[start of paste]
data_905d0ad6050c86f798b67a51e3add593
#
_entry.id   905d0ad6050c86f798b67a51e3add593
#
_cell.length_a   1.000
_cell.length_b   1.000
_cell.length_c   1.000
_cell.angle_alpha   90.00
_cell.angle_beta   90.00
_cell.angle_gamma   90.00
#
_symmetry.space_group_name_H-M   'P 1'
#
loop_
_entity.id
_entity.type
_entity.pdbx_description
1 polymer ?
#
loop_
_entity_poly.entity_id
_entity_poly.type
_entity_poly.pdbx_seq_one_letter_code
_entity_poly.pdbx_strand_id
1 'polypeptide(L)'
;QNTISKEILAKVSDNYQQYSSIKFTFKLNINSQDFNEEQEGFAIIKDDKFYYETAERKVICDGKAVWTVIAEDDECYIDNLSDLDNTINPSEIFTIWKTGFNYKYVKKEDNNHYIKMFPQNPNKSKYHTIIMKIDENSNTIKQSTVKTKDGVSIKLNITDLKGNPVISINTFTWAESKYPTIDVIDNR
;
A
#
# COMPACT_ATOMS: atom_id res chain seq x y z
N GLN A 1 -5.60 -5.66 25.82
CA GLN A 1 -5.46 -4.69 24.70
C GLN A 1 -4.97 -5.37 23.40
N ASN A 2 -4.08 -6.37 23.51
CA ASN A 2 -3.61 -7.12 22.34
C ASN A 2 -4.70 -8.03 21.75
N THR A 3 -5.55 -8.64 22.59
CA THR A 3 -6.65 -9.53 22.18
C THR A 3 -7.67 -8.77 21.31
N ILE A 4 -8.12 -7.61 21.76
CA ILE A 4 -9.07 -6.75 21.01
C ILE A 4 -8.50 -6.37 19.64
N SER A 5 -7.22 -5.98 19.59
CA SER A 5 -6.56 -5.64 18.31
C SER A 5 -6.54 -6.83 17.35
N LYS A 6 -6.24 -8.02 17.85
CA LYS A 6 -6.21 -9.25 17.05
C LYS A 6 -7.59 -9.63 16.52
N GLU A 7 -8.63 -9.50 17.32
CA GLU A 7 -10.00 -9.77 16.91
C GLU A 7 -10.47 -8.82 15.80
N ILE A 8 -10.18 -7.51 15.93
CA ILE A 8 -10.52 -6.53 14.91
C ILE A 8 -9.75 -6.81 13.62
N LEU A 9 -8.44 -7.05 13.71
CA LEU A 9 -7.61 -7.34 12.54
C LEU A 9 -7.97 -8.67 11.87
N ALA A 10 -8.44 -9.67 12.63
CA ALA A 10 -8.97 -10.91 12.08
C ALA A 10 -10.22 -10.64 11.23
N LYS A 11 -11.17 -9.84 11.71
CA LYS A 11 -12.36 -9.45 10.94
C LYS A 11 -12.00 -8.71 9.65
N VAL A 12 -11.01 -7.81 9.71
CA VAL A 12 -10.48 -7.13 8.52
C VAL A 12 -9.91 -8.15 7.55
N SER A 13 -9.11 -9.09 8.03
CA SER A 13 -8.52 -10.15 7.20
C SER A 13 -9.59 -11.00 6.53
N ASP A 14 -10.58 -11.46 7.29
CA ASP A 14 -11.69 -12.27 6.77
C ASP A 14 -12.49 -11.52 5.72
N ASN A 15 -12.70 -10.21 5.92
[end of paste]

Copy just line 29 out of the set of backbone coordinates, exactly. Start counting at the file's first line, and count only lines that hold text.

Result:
#